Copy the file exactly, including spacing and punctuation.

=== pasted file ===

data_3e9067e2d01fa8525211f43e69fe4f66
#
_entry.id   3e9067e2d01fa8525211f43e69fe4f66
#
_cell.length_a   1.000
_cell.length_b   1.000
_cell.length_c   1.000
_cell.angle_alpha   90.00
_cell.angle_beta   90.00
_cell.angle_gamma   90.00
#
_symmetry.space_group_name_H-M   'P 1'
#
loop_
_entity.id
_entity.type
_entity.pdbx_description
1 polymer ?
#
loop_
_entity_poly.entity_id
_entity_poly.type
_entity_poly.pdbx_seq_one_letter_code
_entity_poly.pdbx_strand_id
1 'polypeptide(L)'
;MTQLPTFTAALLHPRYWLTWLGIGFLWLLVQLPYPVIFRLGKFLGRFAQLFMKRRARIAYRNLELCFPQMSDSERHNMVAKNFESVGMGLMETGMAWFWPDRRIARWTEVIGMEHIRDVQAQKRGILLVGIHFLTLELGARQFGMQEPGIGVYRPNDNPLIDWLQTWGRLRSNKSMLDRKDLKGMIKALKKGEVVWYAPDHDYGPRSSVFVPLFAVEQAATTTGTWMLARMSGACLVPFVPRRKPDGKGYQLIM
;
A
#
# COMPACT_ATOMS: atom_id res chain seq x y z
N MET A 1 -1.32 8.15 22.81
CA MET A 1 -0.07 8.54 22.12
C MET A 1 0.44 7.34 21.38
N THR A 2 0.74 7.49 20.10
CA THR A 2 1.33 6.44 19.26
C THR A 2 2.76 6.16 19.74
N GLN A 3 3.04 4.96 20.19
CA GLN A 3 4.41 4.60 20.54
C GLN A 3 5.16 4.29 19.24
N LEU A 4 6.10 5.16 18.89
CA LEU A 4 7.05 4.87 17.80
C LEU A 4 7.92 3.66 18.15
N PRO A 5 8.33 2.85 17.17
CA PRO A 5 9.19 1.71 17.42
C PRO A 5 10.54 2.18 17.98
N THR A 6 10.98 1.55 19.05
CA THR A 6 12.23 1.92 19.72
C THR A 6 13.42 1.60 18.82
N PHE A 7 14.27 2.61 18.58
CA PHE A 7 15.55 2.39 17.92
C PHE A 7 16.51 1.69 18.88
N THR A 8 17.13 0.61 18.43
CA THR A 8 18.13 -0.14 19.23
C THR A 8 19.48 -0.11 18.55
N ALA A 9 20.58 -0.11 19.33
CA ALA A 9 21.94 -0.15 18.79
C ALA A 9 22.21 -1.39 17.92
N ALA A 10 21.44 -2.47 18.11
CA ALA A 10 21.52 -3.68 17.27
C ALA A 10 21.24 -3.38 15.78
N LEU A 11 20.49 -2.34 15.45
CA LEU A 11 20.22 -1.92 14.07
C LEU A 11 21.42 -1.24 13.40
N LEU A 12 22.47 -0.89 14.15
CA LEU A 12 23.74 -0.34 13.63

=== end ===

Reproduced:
data_3e9067e2d01fa8525211f43e69fe4f66
#
_entry.id   3e9067e2d01fa8525211f43e69fe4f66
#
_cell.length_a   1.000
_cell.length_b   1.000
_cell.length_c   1.000
_cell.angle_alpha   90.00
_cell.angle_beta   90.00
_cell.angle_gamma   90.00
#
_symmetry.space_group_name_H-M   'P 1'
#
loop_
_entity.id
_entity.type
_entity.pdbx_description
1 polymer ?
#
loop_
_entity_poly.entity_id
_entity_poly.type
_entity_poly.pdbx_seq_one_letter_code
_entity_poly.pdbx_strand_id
1 'polypeptide(L)'
;MTQLPTFTAALLHPRYWLTWLGIGFLWLLVQLPYPVIFRLGKFLGRFAQLFMKRRARIAYRNLELCFPQMSDSERHNMVAKNFESVGMGLMETGMAWFWPDRRIARWTEVIGMEHIRDVQAQKRGILLVGIHFLTLELGARQFGMQEPGIGVYRPNDNPLIDWLQTWGRLRSNKSMLDRKDLKGMIKALKKGEVVWYAPDHDYGPRSSVFVPLFAVEQAATTTGTWMLARMSGACLVPFVPRRKPDGKGYQLIM
;
A
#
# COMPACT_ATOMS: atom_id res chain seq x y z
N MET A 1 -1.32 8.15 22.81
CA MET A 1 -0.07 8.54 22.12
C MET A 1 0.44 7.34 21.38
N THR A 2 0.74 7.49 20.10
CA THR A 2 1.33 6.44 19.26
C THR A 2 2.76 6.16 19.74
N GLN A 3 3.04 4.96 20.19
CA GLN A 3 4.41 4.60 20.54
C GLN A 3 5.16 4.29 19.24
N LEU A 4 6.10 5.16 18.89
CA LEU A 4 7.05 4.87 17.80
C LEU A 4 7.92 3.66 18.15
N PRO A 5 8.33 2.85 17.17
CA PRO A 5 9.19 1.71 17.42
C PRO A 5 10.54 2.18 17.98
N THR A 6 10.98 1.55 19.05
CA THR A 6 12.23 1.92 19.72
C THR A 6 13.42 1.60 18.82
N PHE A 7 14.27 2.61 18.58
CA PHE A 7 15.55 2.39 17.92
C PHE A 7 16.51 1.69 18.88
N THR A 8 17.13 0.61 18.43
CA THR A 8 18.13 -0.14 19.23
C THR A 8 19.48 -0.11 18.55
N ALA A 9 20.58 -0.11 19.33
CA ALA A 9 21.94 -0.15 18.79
C ALA A 9 22.21 -1.39 17.92
N ALA A 10 21.44 -2.47 18.11
CA ALA A 10 21.52 -3.68 17.27
C ALA A 10 21.24 -3.38 15.78
N LEU A 11 20.49 -2.34 15.45
CA LEU A 11 20.22 -1.92 14.07
C LEU A 11 21.42 -1.24 13.40
N LEU A 12 22.47 -0.89 14.15
CA LEU A 12 23.74 -0.34 13.63